View Full Version : F-107A

13th Nov 2009, 14:54
For a magazine article that I'm doing, I'm trying to figure out whether a certain something about the North American F-107A is or isn't a myth.

It has long been said that pilots feared the -107, calling it "the Man-Eater," because they were afraid of being sucked into the engine intake if they had to eject.

Is it actually possible that professional test pilots in the mid-1950s (i.e. the only people ever to fly the F-107A) feared their bang seats weren't powerful enough to clear the intake? I find that hard to believe; if so, why weren't they equally afraid of hitting the vertical fin on conventional jets?

Few pilots ever actually flew an F-107A, since there were only three made and their total flight time was just over 176 hours, most of it in the hands of the same tiny group of USAF test pilots, that I think this is either phony or was a nothing more than a joke.

Anybody out there have any actual knowledge (as opposed to theorization no more solid than mine...) of this airplane?

Double Zero
13th Nov 2009, 18:54
I don't know about the F107A, but some ejection seats, until relatively recently, had a ' Plan B ' manual unstrap & bail out with 'chute option ( as in warbirds etc ) in case the seat failed to function...Maybe that was the scenario which bothered Test Pilots; as you say the fin would be a definite worry too !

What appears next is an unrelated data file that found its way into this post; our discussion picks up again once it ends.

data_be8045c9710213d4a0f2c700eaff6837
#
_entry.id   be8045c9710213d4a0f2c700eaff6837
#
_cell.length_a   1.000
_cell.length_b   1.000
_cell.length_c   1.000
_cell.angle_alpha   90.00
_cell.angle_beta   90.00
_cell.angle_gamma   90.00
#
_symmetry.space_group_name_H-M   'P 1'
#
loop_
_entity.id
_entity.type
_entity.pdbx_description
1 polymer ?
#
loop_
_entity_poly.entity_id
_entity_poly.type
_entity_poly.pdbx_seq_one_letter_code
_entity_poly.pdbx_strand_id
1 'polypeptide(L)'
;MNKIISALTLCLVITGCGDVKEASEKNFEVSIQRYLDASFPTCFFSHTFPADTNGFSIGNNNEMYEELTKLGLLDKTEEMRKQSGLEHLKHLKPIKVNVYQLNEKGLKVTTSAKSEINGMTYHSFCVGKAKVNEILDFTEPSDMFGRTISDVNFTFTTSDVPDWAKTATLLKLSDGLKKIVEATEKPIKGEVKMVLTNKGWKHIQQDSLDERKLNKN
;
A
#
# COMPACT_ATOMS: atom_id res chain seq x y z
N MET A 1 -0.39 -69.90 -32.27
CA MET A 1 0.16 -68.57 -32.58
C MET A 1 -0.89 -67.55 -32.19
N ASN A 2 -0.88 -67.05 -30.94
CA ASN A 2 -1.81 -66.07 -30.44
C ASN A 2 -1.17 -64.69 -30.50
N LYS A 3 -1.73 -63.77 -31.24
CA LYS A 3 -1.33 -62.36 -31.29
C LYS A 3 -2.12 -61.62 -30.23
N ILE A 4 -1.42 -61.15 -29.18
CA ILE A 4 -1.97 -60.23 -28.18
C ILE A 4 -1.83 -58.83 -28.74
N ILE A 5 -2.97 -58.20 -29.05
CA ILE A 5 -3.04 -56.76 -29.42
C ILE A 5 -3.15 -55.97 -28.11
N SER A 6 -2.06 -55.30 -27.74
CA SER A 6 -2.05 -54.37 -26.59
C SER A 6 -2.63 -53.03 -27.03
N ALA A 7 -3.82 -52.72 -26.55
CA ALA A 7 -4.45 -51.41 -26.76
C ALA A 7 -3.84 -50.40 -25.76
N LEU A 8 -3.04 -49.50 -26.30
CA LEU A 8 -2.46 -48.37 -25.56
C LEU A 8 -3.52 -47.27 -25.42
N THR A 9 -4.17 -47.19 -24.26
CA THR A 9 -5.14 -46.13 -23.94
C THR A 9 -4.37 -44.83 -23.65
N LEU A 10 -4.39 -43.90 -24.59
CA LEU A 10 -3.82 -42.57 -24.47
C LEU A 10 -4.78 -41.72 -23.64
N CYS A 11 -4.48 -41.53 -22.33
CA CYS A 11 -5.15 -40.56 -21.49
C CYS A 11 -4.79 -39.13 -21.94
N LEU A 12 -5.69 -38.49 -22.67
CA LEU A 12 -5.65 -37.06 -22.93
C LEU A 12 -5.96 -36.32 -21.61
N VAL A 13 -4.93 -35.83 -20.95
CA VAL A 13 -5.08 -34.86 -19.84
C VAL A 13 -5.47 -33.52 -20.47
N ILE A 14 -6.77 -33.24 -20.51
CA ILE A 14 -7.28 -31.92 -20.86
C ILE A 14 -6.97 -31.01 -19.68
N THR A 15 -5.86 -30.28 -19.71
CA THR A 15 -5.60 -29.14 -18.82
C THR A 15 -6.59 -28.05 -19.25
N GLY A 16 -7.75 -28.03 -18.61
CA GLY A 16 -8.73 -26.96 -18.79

13th Nov 2009, 21:00

Could it have had a downward-firing ejector seat?

I believe the Lockheed F-104 featured one, largely because it's role was high altitude, high speed with a high fin/tail.

Also, I believe the early ejector seats couldn't manage the progressive acceleration that can be achieved today. The Lightning caused many pilots who ejected spinal damage for that reason: the darned great bang and acceleration to clear the fin was colossal. Clearing the F104's fin would have been similar to avoiding those intakes on the F107.

I'm sure I'd rather have gone out below.

BTW,Liked the 10 beat landings article.


13th Nov 2009, 23:38
they were afraid of being sucked into the engine intake if they had to eject.From what I've read they tested the ejection seat to clear the dorsal intake using a rocket sled.

http://img35.imageshack.us/img35/4330/f107.jpg (http://img35.imageshack.us/i/f107.jpg/)

13th Nov 2009, 23:47
You people are amazing, coming up with things like the rocket-sled seat-test photo. Multi thanks!

The F-104 did have a downward-firing seat briefly, and it was actually used at least once in anger, but they did change it pretty quickly to a conventional seat. Looking at diagrams of the F-107A structure, I suspect the problem would have been that the nosegear retracted forward and up, and the truck ended up right under the pilot.

Thank you for enjoying the 10-best-landing piece. Look for my slightly controversial Amelia Earhart article in the current issue of Aviation History.